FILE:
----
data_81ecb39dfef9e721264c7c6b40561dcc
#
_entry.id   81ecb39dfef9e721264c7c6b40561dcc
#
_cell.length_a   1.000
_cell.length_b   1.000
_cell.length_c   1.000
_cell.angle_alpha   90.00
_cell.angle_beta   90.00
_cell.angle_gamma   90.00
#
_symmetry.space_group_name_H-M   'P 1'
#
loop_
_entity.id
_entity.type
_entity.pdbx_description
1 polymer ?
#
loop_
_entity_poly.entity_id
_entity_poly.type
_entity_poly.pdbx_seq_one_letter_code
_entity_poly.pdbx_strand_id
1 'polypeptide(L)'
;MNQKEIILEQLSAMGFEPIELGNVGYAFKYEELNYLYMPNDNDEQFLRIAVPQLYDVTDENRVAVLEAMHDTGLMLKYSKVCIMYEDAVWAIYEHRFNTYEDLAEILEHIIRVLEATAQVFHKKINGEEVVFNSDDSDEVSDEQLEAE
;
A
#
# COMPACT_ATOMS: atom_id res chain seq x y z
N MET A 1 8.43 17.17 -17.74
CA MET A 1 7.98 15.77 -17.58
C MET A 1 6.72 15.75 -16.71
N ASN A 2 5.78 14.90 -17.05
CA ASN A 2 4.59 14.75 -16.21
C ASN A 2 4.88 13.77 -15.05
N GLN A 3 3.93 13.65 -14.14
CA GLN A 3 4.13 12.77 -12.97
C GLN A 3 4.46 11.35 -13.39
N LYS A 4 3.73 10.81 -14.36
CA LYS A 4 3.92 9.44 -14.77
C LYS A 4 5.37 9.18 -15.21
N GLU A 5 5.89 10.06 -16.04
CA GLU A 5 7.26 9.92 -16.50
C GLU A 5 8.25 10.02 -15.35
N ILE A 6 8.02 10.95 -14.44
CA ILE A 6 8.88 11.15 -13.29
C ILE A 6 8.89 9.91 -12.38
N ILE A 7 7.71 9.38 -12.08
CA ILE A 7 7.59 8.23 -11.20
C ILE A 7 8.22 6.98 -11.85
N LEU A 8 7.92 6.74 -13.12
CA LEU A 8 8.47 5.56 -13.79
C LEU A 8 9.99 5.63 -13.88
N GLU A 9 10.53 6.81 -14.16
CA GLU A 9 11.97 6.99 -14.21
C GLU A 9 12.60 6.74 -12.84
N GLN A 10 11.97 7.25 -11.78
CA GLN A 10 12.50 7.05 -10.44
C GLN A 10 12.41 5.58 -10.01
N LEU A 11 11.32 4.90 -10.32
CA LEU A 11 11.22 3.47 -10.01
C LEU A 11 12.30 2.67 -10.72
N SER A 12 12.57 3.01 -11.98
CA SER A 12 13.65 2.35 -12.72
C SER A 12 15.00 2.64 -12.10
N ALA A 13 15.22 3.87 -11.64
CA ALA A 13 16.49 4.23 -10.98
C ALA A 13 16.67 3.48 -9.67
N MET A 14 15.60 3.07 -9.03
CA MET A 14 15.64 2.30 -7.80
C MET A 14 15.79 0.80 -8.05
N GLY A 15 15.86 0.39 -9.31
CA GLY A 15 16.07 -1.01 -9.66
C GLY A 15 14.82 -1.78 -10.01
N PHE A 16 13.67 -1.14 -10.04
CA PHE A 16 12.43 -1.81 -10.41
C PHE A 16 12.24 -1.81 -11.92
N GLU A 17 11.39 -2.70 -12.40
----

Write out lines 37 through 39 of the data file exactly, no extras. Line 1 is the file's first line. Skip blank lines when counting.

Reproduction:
N GLN A 3 3.93 13.65 -14.14
CA GLN A 3 4.13 12.77 -12.97
C GLN A 3 4.46 11.35 -13.39